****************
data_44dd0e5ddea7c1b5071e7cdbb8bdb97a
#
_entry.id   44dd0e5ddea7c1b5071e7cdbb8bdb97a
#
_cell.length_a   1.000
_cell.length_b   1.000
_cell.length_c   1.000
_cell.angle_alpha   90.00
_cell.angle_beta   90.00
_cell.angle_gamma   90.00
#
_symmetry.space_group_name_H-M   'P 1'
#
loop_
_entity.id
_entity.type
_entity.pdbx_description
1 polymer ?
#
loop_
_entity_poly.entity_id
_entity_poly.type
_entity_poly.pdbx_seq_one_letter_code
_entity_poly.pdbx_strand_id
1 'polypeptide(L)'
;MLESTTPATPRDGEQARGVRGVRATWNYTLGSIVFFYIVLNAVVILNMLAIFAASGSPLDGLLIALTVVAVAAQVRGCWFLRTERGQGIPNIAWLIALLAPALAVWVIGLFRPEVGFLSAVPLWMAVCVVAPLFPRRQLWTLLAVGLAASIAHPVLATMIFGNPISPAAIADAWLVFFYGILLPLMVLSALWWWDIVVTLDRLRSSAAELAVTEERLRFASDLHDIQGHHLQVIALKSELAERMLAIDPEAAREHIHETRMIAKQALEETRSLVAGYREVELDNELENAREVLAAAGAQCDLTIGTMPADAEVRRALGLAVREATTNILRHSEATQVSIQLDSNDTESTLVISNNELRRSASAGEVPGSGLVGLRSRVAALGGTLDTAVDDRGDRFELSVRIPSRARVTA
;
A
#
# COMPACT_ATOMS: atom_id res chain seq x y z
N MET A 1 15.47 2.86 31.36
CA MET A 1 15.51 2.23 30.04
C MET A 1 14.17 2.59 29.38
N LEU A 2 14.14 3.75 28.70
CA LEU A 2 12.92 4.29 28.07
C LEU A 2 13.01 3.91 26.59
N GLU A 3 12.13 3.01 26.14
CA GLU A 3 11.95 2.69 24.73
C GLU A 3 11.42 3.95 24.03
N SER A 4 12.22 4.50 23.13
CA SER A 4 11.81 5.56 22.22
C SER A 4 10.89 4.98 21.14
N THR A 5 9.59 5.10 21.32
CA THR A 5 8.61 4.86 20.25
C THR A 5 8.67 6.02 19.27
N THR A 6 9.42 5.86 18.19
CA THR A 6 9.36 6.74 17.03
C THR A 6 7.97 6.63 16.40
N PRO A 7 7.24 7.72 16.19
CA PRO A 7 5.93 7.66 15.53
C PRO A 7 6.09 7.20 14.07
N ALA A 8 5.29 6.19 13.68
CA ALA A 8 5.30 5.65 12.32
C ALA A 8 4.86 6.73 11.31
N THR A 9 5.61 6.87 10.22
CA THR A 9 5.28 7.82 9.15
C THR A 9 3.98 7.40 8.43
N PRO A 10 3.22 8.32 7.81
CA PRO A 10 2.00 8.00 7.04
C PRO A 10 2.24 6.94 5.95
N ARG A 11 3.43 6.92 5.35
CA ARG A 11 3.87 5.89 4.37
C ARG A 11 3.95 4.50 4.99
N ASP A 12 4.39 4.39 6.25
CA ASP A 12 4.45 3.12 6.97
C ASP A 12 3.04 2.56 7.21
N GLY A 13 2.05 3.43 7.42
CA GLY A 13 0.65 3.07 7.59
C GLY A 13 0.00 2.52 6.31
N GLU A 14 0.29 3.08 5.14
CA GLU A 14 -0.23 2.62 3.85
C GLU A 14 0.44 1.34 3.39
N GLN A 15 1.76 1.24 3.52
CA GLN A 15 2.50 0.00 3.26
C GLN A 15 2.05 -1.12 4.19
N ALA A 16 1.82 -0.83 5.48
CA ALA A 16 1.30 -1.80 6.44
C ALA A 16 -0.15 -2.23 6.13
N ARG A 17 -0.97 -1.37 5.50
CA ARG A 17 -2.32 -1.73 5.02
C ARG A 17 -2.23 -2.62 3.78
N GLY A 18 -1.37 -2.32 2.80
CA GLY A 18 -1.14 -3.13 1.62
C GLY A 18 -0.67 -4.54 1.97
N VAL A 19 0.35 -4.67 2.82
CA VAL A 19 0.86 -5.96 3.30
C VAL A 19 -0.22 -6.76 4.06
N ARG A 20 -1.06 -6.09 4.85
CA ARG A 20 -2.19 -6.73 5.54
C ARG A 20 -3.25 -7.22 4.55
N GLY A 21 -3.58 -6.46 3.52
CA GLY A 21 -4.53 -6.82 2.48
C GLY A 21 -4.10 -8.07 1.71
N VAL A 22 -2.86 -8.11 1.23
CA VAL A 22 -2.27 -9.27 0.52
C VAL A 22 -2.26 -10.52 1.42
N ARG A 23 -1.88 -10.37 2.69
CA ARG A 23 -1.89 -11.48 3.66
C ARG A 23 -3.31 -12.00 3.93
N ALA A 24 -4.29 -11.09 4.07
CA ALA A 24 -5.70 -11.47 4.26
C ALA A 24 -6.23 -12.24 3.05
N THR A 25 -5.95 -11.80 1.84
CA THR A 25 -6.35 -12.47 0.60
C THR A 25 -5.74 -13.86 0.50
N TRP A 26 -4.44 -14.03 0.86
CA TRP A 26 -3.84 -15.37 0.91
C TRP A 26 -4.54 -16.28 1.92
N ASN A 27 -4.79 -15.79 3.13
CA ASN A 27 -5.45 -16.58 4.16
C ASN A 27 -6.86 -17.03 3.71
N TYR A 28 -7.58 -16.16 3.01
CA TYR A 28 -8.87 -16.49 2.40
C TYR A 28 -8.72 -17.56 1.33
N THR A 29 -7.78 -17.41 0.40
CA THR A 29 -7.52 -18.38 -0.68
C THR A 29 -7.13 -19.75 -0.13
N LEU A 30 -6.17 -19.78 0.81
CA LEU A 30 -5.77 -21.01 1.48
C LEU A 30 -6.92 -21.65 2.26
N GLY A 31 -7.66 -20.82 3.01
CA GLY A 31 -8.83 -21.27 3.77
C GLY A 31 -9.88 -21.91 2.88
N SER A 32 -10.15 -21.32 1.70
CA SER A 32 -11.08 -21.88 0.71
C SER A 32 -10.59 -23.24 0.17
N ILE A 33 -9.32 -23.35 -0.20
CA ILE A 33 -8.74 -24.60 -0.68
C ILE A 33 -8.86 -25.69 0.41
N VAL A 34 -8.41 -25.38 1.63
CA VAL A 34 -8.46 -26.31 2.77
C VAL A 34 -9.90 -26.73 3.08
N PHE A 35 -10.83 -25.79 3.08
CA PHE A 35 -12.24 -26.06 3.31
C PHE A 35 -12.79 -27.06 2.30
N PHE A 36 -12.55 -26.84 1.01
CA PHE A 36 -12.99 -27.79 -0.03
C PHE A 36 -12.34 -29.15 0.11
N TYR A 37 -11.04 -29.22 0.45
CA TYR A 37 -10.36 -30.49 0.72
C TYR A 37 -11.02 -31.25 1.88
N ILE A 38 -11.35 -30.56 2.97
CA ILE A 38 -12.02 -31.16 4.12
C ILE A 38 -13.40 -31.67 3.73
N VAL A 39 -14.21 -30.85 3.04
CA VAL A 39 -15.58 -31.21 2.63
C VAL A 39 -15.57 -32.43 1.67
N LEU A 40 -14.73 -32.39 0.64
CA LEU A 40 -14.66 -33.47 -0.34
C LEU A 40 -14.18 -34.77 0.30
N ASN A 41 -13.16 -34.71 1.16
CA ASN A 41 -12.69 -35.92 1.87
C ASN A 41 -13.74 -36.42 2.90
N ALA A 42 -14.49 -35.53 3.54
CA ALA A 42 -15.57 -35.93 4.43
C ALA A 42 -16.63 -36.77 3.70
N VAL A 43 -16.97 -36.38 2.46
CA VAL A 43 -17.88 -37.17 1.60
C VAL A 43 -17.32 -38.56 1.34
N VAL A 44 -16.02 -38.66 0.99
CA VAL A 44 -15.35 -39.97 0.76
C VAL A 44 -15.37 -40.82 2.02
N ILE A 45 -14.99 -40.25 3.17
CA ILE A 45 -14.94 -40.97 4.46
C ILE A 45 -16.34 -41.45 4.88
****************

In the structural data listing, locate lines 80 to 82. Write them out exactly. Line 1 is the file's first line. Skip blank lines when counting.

CA ARG A 17 -2.32 -1.73 5.02
C ARG A 17 -2.23 -2.62 3.78
N GLY A 18 -1.37 -2.32 2.80